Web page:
Information is everything, and this card allows you to get vital intelligence and an advantage over your opponents. How? This power allows you to view the deck's top card for the rest of the hand.


Fix things to your advantage by playing this card, which allows you to choose the deck's next card from three options. All players can see them, but only you can choose (while the other two options are discarded)

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A powerful card for when you're worried your opponent might play a card on a street you need to protect. Playing the EMP will protect that card, and prevent opponents from playing powers on this street.


Cut out the nonsense - if you don't like a card why not destroy it? This power allows you to do just that, removing the card dealt on the current street, or one of three cards if used on the flop.


You'll never start a Power Up tournament with two Power Up cards the same. But if you like what you've seen this card enables you to receive a copy of the last power played in the hand.

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How to use your power cards

First, click on your power up card to activate it. Make sure you have enough energy to use it as each card consumes your energy balance (shown at the top of each power card).

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Now you can target a card, but only those dealt on the current betting round.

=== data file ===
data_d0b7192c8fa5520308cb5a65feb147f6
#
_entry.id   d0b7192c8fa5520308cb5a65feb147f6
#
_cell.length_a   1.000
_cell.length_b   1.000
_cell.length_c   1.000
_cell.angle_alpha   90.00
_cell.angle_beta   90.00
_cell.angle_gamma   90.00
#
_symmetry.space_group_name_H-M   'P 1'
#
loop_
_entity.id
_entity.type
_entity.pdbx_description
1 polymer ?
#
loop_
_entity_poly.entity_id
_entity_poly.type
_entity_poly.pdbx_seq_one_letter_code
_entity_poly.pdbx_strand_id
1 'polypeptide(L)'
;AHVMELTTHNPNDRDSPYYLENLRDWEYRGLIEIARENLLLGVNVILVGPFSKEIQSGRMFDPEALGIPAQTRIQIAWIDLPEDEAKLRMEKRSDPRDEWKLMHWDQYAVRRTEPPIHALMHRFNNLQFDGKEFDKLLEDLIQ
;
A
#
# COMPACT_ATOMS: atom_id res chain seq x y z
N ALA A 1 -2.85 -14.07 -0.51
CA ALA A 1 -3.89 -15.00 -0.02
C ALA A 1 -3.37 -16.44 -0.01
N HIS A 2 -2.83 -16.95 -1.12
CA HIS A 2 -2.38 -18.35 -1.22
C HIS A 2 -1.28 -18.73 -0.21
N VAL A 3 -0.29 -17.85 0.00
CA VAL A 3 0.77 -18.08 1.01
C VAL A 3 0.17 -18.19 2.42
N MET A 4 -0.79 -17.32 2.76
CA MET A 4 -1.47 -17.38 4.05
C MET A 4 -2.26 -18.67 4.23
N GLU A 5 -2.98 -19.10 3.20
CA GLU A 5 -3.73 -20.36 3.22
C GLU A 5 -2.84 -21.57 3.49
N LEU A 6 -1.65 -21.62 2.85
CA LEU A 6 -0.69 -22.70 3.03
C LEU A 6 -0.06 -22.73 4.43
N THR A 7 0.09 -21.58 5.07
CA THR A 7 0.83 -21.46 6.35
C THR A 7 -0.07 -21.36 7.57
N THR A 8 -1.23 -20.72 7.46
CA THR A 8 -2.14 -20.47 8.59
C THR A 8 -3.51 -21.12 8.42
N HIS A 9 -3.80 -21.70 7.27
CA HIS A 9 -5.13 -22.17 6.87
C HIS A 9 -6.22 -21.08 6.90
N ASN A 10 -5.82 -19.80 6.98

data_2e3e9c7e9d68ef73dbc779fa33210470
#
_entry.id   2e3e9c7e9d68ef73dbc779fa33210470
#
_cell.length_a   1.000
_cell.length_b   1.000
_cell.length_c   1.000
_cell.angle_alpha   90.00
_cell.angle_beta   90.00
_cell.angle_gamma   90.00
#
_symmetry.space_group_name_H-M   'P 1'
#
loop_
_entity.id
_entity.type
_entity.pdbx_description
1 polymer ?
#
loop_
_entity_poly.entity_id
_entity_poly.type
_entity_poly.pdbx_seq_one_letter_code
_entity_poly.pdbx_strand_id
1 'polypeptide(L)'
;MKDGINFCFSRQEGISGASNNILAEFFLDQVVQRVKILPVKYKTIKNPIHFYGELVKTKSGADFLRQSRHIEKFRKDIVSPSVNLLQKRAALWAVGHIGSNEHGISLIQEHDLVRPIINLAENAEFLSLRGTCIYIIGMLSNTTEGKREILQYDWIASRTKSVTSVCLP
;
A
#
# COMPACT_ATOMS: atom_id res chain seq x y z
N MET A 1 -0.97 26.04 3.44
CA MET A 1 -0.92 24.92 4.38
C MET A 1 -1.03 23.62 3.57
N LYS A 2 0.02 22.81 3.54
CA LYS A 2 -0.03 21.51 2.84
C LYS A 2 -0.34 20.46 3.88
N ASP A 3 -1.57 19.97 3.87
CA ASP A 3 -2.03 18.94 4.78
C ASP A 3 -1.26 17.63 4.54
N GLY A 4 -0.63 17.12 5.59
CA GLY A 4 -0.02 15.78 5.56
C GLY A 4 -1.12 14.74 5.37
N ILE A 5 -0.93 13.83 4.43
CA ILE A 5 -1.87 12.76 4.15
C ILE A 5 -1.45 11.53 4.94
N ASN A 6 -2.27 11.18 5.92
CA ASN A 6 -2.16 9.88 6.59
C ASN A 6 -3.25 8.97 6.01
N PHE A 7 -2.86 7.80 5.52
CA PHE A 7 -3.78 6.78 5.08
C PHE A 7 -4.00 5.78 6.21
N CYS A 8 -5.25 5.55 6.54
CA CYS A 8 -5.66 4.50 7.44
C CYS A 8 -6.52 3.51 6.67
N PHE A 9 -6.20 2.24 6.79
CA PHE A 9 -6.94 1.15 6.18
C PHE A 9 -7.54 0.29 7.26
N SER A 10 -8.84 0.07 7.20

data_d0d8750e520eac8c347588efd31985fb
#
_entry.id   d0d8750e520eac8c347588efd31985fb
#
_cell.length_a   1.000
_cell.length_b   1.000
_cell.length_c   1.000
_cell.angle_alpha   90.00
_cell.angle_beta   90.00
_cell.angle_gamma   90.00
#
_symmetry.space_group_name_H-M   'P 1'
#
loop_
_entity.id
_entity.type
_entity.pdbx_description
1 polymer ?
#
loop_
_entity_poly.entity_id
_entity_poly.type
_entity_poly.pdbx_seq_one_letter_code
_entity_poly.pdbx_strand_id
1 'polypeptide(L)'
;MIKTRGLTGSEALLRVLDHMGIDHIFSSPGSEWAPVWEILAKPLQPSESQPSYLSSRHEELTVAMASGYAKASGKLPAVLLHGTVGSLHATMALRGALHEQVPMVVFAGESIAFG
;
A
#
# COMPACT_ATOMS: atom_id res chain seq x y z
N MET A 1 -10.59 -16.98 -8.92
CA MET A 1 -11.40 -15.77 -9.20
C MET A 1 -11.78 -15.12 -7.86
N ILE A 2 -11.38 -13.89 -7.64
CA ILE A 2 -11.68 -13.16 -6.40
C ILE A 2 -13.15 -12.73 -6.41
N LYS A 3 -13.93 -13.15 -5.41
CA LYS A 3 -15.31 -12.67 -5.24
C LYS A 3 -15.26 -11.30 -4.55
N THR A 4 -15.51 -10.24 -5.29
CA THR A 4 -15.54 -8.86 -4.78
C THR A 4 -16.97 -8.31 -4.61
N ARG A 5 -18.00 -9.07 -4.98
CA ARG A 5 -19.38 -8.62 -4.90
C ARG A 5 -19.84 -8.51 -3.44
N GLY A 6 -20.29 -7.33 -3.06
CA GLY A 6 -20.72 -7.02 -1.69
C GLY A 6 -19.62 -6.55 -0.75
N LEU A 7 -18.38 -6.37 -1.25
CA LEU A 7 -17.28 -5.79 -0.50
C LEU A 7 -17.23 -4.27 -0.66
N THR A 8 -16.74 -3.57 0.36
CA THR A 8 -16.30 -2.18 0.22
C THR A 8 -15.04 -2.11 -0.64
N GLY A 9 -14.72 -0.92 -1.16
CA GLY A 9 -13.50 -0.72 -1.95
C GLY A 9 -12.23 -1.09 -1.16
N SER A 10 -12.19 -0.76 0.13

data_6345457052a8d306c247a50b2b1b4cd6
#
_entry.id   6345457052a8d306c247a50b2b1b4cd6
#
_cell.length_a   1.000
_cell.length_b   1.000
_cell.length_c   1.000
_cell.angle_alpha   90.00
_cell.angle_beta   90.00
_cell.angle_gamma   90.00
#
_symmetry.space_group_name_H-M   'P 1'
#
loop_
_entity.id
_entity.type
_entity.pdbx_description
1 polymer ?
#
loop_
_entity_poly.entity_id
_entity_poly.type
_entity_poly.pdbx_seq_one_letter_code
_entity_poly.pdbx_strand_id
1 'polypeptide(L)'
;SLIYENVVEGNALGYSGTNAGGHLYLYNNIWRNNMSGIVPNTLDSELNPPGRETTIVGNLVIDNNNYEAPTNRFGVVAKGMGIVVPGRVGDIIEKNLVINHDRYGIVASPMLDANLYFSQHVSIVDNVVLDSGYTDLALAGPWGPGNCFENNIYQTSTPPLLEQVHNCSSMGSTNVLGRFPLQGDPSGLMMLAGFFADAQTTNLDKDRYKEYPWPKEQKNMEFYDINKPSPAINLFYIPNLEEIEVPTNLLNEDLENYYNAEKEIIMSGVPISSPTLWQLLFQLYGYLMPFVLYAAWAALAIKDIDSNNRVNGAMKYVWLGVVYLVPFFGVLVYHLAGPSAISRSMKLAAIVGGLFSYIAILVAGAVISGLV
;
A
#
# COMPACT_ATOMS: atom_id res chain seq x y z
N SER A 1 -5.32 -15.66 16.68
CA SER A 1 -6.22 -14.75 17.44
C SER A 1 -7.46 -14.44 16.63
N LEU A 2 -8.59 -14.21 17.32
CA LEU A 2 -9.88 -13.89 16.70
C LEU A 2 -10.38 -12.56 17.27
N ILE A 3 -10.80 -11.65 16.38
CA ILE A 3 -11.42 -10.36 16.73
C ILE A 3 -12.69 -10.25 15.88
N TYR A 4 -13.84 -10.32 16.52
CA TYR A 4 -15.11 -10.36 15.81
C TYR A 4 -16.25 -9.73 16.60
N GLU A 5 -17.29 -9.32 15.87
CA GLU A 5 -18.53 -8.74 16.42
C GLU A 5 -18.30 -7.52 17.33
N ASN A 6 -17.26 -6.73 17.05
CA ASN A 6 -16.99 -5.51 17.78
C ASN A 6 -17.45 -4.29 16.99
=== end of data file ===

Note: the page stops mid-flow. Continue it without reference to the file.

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There's one way to protect the cards already dealt and that's to move all in. Do this and the cards already shown on the board will be protected from further powers and highlighted in red.

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After the conclusion of each hand your power cards are topped up, ready for the next hand.

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A few frequently asked questions about the game...

How do I get new powers and more energy?

You'll start the game with three random powers. If you use a power card during a hand you'll get a new one at the start of the next hand (two new ones if you happen to use two during a hand). As for energy, you start the tournament with 10 energy, which then regenerates between hands. You get 2 more energy at the start of every hand, up to a maximum of 15.

All right, so why do the cards go red?

That's the all in shield. Moving all in locks down the cards already in play. That makes them safe from and power cards your opponents might be planning to use.

I want to check my hand history but I can't seem to find it.

Owing to the complex graphics involved in Power Up, the hand replayer doesn't support keeping track of your hand history. However, you can use regular text hand histories to review Power Up hands.

How do I know the Power Up shuffle is fair and random?

We take this issue very seriously at PokerStars, so you can be assured we use an independently tested and certified random number generator (RNG) for Power Up, just as we do for our other games. You can read more about that on the FAQ page of the Power Up website.

Do technical problems get dealt with in the same way as other games on PokerStars?

Yes. The same disconnection policy is in effect for Power Up. If for any reason the game crashes, or gets stuck, we'll cancel the tournament and the usual PokerStars tournament cancellation policy will be used to determine pay-outs. Also, it's worth remembering that Power Up is in the Beta phase, so if you spot something wrong, or find a bug, get in touch at Learn more about these policies on the Power Up website.

Stephen Bartley
@StephenBartley in PokerStars news